The release

Mott The Hoople’s version of ‘All The Young Dudes’ was released as a single on 28 July 1972.

Its b-side was ‘One of the Boys’, written by Ian Hunter and Mick Ralphs from the band.

The single was a hit for the band, reaching number three on the UK singles chart. In the US it peaked at number 37, while in Canada it reached number 31, both in November 1972.

The success of the single and album temporarily put paid to intra-band talks of splitting up, and they enjoyed a string of further hits, although none were as successful as ‘All The Young Dudes’.

In 1998 a Mott The Hoople box set, All The Young Dudes: The Anthology, was released. This included a new mix of the song with Bowie’s guide vocal over the band’s studio backing track. It was also included in a 2006 reissue of the All The Young Dudes album.

Bowie’s own studio recording of the song was left off the Aladdin Sane album. It wasn’t until 1995’s grey market release RarestOneBowie that it was finally released.

Thereafter it was included on the compilation The Best of David Bowie 1969/1974 and some countries’ versions of Best of Bowie.

Bowie’s recording was also included on 2003’s 30th anniversary reissue of Aladdin Sane, and on the later compilations Nothing Has Changed and Legacy.

A new arrangement of ‘All The Young Dudes’ was included in Bowie’s 2015 stage musical Lazarus. In the early shows it was performed by Nicholas Christopher, Lynn Craig, Michael Esper and Sophia Anne Caruso, who also recorded it for the following year’s Original Cast Recording album.

A live version of ‘All The Young Dudes’ appeared on the soundtrack of Brett Morgen’s 2022 film Moonage Daydream.

Move On

In September 1978, during the recording sessions for the Lodger album, Bowie experimented with new forms of songwriting. These included writing the songs ‘Boys Keep Swinging’ and ‘Fantastic Voyage’ in the same key with the same chords and structure, though with different tempos and instruments; and repurposing the backing track of Iggy Pop’s ‘Sister Midnight’ for the closing song ‘Red Money’.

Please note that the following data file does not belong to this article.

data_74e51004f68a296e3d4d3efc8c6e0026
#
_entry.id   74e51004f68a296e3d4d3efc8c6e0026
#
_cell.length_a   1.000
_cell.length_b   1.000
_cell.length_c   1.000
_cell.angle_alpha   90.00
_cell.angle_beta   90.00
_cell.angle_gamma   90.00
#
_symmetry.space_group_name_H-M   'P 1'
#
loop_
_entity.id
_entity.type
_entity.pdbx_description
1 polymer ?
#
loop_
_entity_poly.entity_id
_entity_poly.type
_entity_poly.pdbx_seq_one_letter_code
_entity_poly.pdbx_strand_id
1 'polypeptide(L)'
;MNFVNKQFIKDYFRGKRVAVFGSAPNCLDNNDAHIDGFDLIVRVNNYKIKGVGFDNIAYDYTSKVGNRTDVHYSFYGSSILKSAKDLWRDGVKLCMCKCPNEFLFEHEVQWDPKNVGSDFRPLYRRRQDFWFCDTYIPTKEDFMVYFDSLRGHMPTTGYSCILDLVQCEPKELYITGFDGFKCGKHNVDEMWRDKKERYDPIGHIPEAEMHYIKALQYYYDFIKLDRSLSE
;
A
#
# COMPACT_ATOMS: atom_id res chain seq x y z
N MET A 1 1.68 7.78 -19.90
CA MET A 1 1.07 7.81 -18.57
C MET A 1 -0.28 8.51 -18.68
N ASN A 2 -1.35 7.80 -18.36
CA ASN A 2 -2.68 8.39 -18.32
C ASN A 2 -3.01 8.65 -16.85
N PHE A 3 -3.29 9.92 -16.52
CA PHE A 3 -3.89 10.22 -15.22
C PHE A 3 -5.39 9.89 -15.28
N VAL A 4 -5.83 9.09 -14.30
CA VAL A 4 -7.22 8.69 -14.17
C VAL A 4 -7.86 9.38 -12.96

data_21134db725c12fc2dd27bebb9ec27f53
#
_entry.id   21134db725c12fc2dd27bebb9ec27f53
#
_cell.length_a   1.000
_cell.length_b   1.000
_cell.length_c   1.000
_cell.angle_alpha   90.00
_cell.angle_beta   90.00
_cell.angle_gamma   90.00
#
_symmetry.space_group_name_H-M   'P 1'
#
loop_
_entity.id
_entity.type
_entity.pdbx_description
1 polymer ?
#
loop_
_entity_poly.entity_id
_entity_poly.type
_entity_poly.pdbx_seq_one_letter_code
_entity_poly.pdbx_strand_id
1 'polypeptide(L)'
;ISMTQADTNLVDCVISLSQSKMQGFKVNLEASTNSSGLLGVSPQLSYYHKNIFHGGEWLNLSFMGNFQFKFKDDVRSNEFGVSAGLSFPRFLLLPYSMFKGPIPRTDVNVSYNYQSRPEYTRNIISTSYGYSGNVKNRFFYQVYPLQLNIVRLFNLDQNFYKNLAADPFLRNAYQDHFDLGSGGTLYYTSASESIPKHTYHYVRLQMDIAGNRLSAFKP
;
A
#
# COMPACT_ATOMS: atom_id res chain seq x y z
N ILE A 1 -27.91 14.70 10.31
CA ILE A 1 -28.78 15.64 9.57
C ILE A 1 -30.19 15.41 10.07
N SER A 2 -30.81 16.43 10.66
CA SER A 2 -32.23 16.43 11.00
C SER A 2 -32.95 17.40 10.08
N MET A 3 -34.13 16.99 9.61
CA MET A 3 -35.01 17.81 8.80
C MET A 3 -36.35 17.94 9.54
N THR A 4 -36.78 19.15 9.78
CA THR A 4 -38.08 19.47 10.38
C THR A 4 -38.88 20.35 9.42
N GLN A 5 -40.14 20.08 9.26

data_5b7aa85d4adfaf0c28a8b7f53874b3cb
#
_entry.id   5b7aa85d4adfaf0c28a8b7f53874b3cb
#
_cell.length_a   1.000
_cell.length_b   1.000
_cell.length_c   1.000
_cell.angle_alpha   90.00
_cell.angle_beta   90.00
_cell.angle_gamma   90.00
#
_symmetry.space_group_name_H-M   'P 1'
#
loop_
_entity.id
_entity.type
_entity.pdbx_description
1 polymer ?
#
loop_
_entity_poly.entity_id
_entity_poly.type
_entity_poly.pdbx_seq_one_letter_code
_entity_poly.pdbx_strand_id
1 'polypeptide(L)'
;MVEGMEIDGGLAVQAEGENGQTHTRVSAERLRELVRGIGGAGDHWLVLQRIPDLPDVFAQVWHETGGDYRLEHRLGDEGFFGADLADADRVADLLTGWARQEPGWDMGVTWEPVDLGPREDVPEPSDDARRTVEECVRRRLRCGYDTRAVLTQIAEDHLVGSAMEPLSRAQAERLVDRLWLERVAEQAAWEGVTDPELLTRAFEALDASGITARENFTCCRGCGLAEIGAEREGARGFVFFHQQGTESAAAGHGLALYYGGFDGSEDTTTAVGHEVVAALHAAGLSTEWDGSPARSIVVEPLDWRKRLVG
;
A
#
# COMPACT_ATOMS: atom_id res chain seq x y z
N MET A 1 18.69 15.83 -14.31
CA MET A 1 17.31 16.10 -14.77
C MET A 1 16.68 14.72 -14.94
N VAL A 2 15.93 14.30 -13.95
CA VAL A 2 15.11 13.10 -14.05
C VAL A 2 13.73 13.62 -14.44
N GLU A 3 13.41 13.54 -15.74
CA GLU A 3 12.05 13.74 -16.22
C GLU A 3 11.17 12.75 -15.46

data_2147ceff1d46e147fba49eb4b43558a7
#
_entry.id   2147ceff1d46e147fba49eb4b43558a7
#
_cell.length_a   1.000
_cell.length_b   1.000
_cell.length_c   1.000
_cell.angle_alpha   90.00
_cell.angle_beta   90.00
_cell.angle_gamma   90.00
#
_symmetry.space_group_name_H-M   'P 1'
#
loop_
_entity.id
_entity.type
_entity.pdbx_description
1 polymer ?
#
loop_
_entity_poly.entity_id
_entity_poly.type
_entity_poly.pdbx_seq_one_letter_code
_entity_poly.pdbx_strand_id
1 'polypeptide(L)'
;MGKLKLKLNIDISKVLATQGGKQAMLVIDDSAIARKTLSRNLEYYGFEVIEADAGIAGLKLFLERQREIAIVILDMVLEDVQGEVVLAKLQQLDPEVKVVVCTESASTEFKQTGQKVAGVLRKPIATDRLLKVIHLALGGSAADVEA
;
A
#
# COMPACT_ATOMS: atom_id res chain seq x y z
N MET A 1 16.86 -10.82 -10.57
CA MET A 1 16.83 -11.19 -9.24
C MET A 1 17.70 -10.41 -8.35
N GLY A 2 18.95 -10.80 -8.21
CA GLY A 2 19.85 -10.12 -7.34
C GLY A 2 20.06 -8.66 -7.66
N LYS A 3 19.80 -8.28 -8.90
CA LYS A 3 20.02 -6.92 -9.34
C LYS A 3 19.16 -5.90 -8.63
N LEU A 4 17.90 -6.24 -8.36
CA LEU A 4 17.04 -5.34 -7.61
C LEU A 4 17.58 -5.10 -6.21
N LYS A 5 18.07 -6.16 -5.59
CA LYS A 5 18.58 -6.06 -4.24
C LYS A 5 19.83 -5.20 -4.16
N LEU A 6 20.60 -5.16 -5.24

Another song, ‘Move On’, was based on ‘All The Young Dudes’. Bowie played the 1972 song backwards and asked guitarist Carlos Alomar to write down the chords. He then instructed the studio musicians to play the new sequences.

Once the backing track was recorded, producer Tony Visconti flipped the tape around and recorded Bowie singing the chorus tune of ‘All The Young Dudes’, so the melody was reversed when played back normally.

One of the best experiments had accidentally begun with David playing Mott The Hoople’s recording of ‘All The Young Dudes’ backwards at home and asking Carlos to jot down the chords in the studio. After jamming on the chords for a bit the song ‘Move On’ evolved from the results. For backing vocals we tried various ideas that were OK, like the high vocals singing under the lyrics ‘Somewhere in a place like that’. But it occurred to me that if we played ‘Move On’ backward, by flipping the multi-track tape over, we’d hear the chords of All The Young Dudes in the correct order, but with all the instruments sounding backwards – very disarming! Listening a few times backwards we learned where to come in with the melody of ‘All The Young Dudes’.

I know, this is hard to follow, but when we flipped the tape over back to normal we heard those bizarre vocals that are now in the instrument breaks and under the lyrics, ‘Somewhere, someone’s calling me and when the chips are down…’ You’ll understand clearly if you have the means to play a music file backwards in a computer program. You’ll hear it!

Tony Visconti, April 2017
A New Career In A New Town (1977-1982) book

Listen to ‘Move On’ reversed:

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